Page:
A Wayne County judge ruled last month that the Detroit school board is in charge of academics for the district, not the district’s financial manager. But both sides have to come to an agreement on how to implement the ruling, since Bobb’s team implemented several classroom reforms while the lawsuit was pending.

Anthony Adams is the school board’s president. He says it’s in the district’s best interest to keep most of  Bobb’s reforms in place:

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Arts/Culture
4:44 pm
Mon January 17, 2011

Detroit Symphony Orchestra musicians, management to head back to bargaining table

DSO players and management submitted $36 million proposals to a federal mediator
Nate Luzod Creative commons

Detroit Symphony Orchestra management and its striking musicians are headed back to the bargaining table.

The players have been on strike since Oct. 4.

DSO management and the musicians have submitted new proposals to a federal mediator. Both sides’ proposals revolve around a $36 million compensation package. That dollar amount roughly splits the difference between the two sides’ previous proposals and was suggested by U.S. Senator Carl Levin and then Governor Jennifer Granholm last month.

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What's Working
10:55 am
Mon January 17, 2011

Time-banking in Michigan

All throughout 2010, Michigan Radio's Morning Edition host Christina Shockley asked people for their ideas on what we can all do to help our state. This year, she'll find out What's Working. Every week, we'll explore a new idea that's working to improve the state's economy and our lives. The series is called, "What's Working."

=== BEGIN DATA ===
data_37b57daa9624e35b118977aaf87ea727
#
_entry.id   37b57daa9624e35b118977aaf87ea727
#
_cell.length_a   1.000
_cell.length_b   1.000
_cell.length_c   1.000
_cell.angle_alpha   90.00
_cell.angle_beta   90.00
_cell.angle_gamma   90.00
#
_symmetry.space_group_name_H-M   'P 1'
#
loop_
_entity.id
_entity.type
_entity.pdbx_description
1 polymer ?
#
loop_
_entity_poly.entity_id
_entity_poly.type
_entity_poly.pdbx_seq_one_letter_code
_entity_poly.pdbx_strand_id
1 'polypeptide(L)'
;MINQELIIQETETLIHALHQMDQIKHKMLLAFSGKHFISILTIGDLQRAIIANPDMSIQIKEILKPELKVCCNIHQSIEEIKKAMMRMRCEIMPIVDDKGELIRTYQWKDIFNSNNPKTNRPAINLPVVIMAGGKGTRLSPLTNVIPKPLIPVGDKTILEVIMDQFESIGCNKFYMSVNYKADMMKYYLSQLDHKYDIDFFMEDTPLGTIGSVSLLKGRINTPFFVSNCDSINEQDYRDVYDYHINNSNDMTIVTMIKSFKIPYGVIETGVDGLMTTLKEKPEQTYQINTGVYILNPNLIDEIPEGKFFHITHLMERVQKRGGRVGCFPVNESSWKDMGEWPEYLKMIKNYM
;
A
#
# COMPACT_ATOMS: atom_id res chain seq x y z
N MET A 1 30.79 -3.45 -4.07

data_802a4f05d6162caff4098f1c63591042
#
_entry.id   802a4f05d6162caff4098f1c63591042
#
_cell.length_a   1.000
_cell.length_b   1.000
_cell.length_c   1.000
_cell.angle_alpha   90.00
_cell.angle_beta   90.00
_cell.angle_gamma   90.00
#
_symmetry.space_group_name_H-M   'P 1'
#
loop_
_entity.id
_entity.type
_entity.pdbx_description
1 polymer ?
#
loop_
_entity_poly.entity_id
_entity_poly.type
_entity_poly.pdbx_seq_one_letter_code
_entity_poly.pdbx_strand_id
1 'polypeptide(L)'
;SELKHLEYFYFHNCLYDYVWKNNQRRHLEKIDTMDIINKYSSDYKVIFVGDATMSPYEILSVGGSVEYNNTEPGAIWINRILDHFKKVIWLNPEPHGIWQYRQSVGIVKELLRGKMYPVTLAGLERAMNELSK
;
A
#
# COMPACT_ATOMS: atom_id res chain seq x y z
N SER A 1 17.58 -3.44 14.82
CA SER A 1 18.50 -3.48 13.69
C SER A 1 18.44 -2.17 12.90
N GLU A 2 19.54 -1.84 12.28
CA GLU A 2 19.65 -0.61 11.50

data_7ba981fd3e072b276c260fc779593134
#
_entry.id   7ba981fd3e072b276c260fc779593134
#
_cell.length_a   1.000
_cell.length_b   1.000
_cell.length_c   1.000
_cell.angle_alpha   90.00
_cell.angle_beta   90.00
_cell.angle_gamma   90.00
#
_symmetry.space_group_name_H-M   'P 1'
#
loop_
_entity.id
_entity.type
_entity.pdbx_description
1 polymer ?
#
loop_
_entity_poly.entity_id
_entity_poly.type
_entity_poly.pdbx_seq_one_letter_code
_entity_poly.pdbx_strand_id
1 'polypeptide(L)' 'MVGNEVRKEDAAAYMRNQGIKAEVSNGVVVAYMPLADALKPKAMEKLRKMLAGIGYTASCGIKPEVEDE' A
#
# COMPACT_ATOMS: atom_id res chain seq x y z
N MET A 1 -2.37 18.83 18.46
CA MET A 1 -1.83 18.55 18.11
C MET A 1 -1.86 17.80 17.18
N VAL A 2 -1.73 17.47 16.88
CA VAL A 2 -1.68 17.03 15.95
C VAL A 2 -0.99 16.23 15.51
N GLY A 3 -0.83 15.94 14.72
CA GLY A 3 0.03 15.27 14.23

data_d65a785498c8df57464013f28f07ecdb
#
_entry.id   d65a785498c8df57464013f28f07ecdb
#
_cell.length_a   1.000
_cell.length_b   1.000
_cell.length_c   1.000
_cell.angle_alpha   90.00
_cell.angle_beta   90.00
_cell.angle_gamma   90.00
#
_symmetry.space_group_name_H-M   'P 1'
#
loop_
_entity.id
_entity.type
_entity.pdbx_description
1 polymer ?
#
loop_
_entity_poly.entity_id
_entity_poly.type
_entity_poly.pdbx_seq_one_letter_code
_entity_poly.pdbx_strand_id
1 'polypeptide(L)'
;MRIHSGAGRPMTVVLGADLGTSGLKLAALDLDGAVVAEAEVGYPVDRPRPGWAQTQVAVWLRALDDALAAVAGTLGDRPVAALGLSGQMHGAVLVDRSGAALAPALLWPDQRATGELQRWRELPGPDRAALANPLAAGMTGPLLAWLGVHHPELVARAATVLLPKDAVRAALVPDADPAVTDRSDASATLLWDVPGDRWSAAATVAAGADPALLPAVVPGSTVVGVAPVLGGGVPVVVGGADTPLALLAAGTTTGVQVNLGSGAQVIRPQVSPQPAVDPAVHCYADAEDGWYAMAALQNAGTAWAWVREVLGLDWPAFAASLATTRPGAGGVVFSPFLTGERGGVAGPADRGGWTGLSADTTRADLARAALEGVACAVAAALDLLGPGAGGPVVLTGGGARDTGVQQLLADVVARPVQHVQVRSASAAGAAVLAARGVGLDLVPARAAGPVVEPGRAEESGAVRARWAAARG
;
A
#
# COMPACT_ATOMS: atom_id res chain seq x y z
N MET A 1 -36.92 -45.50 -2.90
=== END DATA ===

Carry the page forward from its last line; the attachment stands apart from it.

Today, we heard from Kim Hodge, Executive Director of MI Alliance of TimeBanks, about the rising popularity of time-banking in the state. So, maybe you're wondering just what time-banking is. The Alliance's website explains it like this:

At its most basic level, Time banking is simply about spending an hour doing something for somebody in your community. That hour goes into the Time Bank as a Time Dollar. Then you have a Time dollar to spend on having someone doing something for you. It’s a simple idea, but it has powerful ripple effects in building community connections.

Each Time Bank has a website where you list what you would like to do for other members. You look up Time Bank services online or call a community coordinator to do it for you. You earn Time Dollars after each service you perform and then you get to spend it on whatever you want from the listings.

With Time Banking, you will be working with a small group of committed individuals who are joined together for a common good. It connects you to the best in people because it creates a system that connects unmet needs with untapped resources. To see what happens each week when you are part of Time Bank is deeply fulfilling, especially if you are helping to make it run.

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Commentary
10:18 am
Mon January 17, 2011

Living the Dream

Last week I talked to a woman in an accounting office about an issue involving an electronic tax payment.

“I’ll take care of that Monday,” she told me.

"I don’t think you can," I said. "Monday is the Martin Luther King Jr. holiday."

“What?“ she said. “Oh, that. I don’t celebrate that,” she said with a tone of annoyance.

It wasn’t her holiday, she wanted me to know, and she thought it was highly inappropriate for anybody to get a day off, and for government offices and banks to be closed.

You won’t be surprised to learn that she wasn’t African-American. Nor that she didn’t know much, really, about Dr. Martin Luther King. However, I’m not sure that a lot of the people who do enthusiastically celebrate it know much about him either.